Tuesday, January 1, 2002

Requiem for A Currency

On arriving in Rome the day Europe switched over to the euro, and how I got rid of my remaining lire

1 January 2002, A Tuesday

I am quite the Eurotrash. Last year I rung in the New Year under the Eiffel Tower. This year I am doing it in Rome. Well, technically the annual odometer clicked over to 2002 somewhere over the Atlantic for me, and I was trapped in a plane (they didn’t even serve us champagne or anything), but when I landed, it was new Year’s Day, and it was Rome.

Of course, first thing I did was start looking for some Euros. As of yet, I have only been able to catch glimpses of the new notes clutched in the hands of bewildered or bemused Romans as they drift away from their bank machines, staring in wonder and slight trepidation at this new reality they're slipping into their wallets to snuggle alongside the lira notes, all those extraneous zeros of which about to be retired forever.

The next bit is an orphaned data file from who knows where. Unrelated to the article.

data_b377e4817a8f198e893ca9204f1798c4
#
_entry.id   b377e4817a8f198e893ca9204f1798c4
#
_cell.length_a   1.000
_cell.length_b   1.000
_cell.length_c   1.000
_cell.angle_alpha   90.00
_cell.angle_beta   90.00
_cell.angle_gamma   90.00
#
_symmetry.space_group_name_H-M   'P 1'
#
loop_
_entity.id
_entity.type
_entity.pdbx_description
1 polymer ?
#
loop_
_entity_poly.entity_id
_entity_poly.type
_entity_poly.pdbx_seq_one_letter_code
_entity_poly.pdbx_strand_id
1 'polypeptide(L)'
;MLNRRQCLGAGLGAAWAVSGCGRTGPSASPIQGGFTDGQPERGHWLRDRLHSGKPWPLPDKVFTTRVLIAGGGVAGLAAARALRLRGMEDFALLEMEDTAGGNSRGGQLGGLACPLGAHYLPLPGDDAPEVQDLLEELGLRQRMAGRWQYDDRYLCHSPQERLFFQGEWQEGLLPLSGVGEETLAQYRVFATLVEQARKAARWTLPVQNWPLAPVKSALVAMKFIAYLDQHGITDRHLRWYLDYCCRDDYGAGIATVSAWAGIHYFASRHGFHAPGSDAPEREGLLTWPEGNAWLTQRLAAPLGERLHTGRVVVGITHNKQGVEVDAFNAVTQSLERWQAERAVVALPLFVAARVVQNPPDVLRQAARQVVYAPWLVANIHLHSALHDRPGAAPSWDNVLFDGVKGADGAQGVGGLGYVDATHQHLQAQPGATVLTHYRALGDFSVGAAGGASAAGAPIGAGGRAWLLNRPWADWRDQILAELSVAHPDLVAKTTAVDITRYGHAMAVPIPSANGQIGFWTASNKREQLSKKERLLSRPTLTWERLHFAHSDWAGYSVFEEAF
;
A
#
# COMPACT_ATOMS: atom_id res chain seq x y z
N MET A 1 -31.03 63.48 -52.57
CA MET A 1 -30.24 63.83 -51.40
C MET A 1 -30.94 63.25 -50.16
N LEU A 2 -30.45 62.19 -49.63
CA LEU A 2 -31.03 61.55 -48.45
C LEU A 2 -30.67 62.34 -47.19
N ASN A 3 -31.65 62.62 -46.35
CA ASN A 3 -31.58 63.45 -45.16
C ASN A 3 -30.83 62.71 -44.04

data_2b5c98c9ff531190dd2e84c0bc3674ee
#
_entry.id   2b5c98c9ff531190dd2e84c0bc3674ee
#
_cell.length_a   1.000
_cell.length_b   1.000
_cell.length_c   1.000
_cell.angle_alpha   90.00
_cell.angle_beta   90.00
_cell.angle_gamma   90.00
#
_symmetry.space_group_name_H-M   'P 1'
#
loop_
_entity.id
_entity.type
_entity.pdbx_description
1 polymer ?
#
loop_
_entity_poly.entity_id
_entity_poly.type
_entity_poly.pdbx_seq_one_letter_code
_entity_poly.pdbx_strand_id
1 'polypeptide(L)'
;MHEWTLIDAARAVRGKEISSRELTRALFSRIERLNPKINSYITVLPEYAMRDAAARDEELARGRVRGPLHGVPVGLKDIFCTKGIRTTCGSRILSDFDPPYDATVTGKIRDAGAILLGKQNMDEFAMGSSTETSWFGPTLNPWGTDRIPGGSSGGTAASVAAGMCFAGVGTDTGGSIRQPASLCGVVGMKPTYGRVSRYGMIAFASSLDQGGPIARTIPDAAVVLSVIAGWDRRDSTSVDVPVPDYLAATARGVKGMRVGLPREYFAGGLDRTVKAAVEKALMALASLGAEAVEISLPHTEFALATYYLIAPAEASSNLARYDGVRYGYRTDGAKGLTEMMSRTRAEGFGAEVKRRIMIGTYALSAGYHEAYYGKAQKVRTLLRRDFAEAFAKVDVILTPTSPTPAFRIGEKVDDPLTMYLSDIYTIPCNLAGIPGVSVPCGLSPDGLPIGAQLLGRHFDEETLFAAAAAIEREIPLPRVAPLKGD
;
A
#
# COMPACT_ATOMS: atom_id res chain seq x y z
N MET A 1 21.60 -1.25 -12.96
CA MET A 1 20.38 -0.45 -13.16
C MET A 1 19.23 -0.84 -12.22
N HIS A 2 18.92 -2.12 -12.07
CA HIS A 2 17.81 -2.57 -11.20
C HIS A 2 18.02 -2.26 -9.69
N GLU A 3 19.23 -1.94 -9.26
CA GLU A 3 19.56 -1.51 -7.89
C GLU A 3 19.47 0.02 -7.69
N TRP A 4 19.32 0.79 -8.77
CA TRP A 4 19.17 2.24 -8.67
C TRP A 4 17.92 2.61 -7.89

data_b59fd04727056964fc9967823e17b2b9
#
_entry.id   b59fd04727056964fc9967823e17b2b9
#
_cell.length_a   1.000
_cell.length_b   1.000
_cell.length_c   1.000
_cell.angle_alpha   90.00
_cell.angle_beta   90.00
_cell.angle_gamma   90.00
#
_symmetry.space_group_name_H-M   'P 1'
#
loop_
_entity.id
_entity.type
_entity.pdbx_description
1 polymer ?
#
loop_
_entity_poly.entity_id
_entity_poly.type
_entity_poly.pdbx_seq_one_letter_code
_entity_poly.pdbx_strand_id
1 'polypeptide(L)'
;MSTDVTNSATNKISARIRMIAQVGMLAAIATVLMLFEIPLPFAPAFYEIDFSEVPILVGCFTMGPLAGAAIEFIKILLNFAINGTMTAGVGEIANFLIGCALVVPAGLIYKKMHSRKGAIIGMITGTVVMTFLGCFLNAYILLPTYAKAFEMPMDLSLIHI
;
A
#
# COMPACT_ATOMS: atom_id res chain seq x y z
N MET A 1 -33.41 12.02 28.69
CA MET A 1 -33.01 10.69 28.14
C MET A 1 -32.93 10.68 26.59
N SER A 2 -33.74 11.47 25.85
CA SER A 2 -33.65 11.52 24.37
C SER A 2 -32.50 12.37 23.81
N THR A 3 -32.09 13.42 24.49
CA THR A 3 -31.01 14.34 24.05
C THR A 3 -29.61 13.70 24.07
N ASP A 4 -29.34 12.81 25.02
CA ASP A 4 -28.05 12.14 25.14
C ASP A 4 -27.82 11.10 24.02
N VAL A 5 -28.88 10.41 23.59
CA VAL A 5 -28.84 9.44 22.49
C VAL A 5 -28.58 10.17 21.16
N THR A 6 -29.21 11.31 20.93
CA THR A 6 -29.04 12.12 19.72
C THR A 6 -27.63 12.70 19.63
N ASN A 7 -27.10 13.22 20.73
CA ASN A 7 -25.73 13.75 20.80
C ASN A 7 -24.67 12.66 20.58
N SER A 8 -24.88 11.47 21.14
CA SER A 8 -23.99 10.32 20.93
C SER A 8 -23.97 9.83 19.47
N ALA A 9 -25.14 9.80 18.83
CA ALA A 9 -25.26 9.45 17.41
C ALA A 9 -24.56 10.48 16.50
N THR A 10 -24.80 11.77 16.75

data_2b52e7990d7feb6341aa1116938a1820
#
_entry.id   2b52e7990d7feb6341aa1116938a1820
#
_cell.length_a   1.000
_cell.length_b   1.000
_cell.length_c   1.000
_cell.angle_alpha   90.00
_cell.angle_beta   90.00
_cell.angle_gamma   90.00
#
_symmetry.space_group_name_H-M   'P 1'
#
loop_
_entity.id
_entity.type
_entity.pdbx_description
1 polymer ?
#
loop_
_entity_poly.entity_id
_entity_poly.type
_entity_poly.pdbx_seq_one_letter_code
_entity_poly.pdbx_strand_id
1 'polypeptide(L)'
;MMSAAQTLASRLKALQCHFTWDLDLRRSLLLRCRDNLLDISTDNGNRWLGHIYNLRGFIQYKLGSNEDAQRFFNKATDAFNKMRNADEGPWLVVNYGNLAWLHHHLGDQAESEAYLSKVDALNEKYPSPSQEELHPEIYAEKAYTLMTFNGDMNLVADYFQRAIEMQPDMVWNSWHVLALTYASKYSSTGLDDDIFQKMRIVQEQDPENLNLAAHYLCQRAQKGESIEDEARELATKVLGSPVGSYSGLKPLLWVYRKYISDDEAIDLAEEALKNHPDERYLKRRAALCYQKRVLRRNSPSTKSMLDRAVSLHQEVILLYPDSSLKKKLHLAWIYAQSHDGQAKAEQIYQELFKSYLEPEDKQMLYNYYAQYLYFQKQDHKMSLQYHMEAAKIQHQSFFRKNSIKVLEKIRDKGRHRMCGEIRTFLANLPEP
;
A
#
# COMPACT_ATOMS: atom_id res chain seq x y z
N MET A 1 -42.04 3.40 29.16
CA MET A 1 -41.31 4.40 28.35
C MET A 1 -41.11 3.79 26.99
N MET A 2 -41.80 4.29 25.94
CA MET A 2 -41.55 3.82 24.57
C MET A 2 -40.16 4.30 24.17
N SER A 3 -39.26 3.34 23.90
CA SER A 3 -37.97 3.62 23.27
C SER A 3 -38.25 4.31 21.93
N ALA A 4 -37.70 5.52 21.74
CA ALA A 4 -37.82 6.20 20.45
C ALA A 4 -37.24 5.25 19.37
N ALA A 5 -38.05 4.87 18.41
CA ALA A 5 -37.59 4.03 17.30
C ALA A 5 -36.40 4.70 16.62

I specify "Romans" because unfortunately the ATMs here seem only to be honoring Italian-issued bankcards today. I've seen (and joined) packs of panicked foreigners dashing from ATM to ATM trying desperately to milk some local cash out of them, to no avail. I even saw a young French couple get turned away from one, which struck me as odd since the whole point is that now there is officially no difference, in a fiduciary sense, between an Italian and a Frenchman.

Apparently, no one told the Italian ATMs that, and the poor French were turned away. It's nice to know the joyful snafus of European travel won't end, even as some of the old symbolic speed bumps between nations are getting smoothed over.